Backwardation In Gold And Silver

by: Acting Man

By Keith Weiner

On Monday, May 14, something happened that hasn’t happened since Dec of 2008. Two successive near-month precious metals futures contracts were in backwardation at the same time. To oversimplify, backwardation is when the price of a futures contract is lower than the price in the spot market. It should not be possible for it to happen in gold and silver (see my piece 'When gold backwardation becomes permanent').

But ever since Dec 2008, it has been recurring intermittently, and recently it has become the “new normal” for each futures contract to head into backwardation before expiring (see 'Temporary Backwardation: The Path Forward from 2008').

Even in this “new normal”, however, it has been only one at a time: one metal, and one month. This is because the backwardation occurs with the “contract roll”, as people sell the expiring contract and buy one farther out. The selling pressure on the expiring contract is most intense for a short period of time. After that, the spread widens as the market makers move on, the selling pressure abates, and with wider spreads all around, both the basis and co-basis fall into oblivion. Except for the December month, gold and silver futures are liquid in different delivery months.

That is why one usually does not see both monetary metals in backwardation simultaneously because they are “out of phase” by 30 days and temporary backwardation typically persists for only about a week or so. And it should be even harder to see two different successive near-dated futures contracts in backwardation.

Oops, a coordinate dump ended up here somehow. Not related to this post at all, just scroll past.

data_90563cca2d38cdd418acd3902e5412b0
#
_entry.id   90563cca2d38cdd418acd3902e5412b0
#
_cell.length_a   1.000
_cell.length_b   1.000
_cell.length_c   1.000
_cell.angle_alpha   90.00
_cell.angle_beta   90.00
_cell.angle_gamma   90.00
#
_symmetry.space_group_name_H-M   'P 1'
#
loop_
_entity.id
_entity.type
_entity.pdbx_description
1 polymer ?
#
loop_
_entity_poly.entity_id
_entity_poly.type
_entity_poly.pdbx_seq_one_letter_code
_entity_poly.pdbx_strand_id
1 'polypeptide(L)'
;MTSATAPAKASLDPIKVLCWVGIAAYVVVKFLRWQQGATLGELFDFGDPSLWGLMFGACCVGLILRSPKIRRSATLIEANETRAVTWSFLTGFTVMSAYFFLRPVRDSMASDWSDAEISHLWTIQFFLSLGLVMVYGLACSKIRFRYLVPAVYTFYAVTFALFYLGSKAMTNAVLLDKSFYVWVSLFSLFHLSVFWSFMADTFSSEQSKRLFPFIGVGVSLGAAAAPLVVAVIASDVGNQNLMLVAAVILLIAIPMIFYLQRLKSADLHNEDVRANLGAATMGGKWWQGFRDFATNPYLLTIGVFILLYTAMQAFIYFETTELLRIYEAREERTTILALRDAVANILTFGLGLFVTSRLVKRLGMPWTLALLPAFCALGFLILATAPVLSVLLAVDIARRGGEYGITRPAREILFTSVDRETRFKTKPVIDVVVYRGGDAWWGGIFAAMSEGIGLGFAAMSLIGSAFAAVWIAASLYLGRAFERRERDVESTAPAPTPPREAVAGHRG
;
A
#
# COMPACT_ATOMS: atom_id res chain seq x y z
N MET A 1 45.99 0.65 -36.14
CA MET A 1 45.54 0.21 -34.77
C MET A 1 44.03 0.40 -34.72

(Click to enlarge)

June gold co-basis [a move into positive territory indicates backwardation, ed.]


(Click to enlarge)

May and July silver co-basis.

On May 14, this is precisely what occurred. Both May and July silver are backwardated. And June gold is backwardated as well. Incredibly, the May silver contract is giving away a 3% annualized profit to anyone who would sell physical silver and buy a May future that delivers in a few weeks (thus recovering the same position). Even more incredibly, no one can or will take the profit that is dangling out there!

The July silver backwardation is smaller, and the June gold backwardation is even smaller. But still! This should not be possible at all.

Because the next successive contracts are not in backwardation (in silver, all contracts from Jul 2015 on are backwardated), it is not a sign of a collapse of trust. I think that it is a lack of unencumbered metal. The markets for precious metals, silver more than gold, have become quite tight.

Addendum

By Pater Tenebrarum

Readers interested in the backwardation phenomenon and what it means in in the context of gold might also want to check out an earlier article on the topic we have published in 2008.